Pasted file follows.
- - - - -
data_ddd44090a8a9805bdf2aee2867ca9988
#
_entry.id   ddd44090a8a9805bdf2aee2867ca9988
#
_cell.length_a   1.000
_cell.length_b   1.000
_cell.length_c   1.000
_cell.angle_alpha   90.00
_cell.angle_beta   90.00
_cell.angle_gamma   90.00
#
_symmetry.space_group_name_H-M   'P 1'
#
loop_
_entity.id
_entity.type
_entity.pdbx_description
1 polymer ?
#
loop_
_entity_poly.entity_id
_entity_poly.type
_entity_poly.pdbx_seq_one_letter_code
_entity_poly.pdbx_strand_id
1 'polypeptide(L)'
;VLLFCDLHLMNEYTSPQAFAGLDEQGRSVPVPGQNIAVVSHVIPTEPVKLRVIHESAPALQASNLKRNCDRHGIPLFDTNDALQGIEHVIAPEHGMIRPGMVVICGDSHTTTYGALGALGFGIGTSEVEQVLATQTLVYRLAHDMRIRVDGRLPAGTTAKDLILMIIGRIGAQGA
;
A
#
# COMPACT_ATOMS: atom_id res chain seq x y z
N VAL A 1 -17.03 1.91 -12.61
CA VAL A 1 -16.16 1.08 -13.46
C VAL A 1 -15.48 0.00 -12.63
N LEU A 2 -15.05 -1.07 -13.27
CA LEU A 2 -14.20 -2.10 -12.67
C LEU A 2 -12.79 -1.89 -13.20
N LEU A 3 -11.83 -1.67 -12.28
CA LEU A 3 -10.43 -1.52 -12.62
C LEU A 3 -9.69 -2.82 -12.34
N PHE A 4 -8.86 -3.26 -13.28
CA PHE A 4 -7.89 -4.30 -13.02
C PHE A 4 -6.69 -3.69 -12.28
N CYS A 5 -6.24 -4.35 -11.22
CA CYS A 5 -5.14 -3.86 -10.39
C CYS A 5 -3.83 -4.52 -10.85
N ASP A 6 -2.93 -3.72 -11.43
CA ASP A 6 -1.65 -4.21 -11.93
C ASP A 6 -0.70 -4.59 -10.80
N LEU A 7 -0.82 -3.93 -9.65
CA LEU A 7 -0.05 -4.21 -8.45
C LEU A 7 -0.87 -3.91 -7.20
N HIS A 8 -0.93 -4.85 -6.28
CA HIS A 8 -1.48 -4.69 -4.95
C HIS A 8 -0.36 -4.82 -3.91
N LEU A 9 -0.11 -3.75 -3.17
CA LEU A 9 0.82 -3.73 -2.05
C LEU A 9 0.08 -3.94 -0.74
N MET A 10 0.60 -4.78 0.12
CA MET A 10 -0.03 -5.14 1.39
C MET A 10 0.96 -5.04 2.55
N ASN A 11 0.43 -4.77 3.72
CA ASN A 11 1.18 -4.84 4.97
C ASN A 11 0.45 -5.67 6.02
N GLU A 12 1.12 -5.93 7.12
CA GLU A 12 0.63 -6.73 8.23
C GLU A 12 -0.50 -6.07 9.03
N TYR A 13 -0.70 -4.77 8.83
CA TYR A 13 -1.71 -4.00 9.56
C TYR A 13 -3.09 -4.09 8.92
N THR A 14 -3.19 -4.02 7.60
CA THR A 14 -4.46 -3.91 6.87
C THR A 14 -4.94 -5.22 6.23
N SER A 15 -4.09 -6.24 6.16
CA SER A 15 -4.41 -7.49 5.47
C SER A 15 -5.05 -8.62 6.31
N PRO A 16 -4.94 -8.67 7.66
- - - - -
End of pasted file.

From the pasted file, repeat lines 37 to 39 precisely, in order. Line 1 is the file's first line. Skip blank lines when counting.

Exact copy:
N LEU A 3 -11.83 -1.67 -12.28
CA LEU A 3 -10.43 -1.52 -12.62
C LEU A 3 -9.69 -2.82 -12.34